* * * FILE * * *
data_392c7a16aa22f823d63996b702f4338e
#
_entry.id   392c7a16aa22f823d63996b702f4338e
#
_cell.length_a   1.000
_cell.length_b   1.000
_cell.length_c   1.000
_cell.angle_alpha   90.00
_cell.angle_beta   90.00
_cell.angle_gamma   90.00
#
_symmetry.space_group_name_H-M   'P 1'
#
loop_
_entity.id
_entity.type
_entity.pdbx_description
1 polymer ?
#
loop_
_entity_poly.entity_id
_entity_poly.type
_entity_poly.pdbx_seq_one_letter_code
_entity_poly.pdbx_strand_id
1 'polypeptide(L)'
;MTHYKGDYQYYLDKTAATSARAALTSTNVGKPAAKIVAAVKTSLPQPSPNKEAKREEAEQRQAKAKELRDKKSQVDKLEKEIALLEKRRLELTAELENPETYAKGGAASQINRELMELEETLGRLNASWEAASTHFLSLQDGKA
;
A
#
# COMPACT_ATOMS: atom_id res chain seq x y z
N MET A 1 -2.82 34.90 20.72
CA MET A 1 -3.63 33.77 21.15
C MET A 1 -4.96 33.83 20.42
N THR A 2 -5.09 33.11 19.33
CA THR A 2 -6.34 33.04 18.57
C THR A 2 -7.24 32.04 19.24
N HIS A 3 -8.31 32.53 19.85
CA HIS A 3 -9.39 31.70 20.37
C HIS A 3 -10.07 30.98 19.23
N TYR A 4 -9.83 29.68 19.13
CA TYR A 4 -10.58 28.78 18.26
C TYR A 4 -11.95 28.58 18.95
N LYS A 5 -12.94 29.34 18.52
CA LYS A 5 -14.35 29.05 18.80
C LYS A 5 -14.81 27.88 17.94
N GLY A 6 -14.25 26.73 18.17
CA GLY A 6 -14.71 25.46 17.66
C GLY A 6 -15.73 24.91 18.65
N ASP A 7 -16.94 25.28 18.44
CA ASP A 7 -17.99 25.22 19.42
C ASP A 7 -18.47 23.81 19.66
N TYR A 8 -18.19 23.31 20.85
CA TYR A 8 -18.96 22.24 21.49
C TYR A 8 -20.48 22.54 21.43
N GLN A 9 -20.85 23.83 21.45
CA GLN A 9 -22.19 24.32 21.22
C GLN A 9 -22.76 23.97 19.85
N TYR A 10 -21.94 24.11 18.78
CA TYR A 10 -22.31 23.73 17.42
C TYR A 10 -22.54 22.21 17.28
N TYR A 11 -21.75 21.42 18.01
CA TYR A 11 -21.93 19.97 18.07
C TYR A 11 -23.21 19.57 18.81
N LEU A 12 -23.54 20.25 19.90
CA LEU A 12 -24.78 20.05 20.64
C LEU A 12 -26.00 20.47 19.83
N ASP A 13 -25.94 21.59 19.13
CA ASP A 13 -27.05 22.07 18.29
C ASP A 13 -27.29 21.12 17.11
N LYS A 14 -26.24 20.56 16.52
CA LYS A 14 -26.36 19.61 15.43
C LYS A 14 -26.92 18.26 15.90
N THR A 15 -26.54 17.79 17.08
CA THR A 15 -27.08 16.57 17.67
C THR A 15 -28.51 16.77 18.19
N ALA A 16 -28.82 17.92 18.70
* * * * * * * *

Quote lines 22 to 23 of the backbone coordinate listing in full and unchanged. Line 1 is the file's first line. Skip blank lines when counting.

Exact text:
_entity_poly.type
_entity_poly.pdbx_seq_one_letter_code